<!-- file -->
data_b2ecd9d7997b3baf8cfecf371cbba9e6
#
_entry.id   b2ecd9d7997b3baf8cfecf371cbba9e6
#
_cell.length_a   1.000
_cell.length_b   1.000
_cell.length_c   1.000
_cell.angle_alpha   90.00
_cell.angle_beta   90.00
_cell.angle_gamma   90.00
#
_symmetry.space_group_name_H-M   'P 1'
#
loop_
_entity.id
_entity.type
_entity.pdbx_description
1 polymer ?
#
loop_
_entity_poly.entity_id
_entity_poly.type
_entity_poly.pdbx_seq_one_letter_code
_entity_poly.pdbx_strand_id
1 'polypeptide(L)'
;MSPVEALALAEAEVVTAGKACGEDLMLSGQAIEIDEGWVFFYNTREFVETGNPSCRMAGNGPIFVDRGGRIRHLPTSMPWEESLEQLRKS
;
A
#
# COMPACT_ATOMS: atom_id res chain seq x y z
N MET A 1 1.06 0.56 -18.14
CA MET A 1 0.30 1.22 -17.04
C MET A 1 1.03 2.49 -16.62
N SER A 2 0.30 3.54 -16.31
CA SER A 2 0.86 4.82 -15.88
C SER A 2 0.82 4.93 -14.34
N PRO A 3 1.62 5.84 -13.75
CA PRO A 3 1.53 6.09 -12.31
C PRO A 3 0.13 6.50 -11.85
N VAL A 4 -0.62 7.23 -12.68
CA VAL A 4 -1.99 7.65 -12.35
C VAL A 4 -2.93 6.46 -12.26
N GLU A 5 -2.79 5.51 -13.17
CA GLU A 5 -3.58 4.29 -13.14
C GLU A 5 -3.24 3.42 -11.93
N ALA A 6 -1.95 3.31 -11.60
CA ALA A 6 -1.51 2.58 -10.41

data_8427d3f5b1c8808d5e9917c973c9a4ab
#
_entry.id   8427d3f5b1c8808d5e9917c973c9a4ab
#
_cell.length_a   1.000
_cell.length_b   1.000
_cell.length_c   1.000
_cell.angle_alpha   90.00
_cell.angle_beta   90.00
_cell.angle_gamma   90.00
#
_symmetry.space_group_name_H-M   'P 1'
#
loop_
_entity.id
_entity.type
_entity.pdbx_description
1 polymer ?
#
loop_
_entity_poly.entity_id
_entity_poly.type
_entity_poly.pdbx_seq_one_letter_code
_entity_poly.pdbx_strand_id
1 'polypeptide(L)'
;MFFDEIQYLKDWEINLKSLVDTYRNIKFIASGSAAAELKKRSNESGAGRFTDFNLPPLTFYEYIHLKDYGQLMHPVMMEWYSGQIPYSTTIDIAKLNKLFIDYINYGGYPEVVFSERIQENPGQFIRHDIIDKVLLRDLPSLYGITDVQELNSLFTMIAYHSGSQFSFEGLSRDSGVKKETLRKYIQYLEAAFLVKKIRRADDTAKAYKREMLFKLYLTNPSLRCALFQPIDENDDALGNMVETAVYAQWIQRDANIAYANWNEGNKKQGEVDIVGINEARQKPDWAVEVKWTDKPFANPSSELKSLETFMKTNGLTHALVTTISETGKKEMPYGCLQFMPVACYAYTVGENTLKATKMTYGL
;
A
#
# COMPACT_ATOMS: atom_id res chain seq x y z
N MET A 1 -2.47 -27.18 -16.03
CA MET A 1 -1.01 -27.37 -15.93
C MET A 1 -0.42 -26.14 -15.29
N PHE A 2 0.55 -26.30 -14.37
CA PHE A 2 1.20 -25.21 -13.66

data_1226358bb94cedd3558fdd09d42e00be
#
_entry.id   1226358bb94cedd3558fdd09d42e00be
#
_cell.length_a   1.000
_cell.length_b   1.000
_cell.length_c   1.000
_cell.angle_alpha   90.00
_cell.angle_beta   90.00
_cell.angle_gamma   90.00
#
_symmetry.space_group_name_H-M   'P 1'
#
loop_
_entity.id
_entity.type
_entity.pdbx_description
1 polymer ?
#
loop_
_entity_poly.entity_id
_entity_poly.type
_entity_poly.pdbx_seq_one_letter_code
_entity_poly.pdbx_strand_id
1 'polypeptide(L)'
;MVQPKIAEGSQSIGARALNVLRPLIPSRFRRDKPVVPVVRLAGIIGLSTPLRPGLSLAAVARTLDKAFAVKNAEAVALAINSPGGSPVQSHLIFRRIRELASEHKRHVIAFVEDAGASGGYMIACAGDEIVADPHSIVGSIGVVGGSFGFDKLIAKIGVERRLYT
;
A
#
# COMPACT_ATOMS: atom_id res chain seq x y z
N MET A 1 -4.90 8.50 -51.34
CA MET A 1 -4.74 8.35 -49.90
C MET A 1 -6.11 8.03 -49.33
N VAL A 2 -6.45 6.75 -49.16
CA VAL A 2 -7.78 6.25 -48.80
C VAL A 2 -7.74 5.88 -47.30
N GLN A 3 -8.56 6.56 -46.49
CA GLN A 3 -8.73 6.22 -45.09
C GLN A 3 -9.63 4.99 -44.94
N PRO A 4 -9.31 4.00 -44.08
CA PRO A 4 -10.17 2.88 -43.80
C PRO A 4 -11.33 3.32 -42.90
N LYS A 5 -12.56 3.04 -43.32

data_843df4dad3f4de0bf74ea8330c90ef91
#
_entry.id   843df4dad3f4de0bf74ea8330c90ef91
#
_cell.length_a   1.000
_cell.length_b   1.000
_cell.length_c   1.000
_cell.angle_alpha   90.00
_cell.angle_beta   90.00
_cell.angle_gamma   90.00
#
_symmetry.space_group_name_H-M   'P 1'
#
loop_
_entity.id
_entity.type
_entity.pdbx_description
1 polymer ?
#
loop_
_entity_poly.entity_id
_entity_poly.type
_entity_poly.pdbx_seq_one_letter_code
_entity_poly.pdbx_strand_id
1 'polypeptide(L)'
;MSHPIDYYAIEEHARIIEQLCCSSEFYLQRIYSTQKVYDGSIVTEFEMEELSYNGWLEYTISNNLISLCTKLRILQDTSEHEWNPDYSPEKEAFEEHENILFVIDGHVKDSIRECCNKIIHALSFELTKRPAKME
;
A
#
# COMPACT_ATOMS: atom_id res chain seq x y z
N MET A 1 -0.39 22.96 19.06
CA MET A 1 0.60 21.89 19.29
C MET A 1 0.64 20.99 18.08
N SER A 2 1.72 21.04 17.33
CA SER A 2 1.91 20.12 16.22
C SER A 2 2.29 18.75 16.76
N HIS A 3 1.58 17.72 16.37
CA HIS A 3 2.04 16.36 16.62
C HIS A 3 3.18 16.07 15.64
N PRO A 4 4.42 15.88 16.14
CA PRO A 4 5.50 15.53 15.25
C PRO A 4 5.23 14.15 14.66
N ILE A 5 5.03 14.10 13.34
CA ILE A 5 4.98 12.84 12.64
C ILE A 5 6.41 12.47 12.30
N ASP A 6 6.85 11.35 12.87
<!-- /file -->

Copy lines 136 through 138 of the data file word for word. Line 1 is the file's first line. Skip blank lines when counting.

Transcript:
#
_symmetry.space_group_name_H-M   'P 1'
#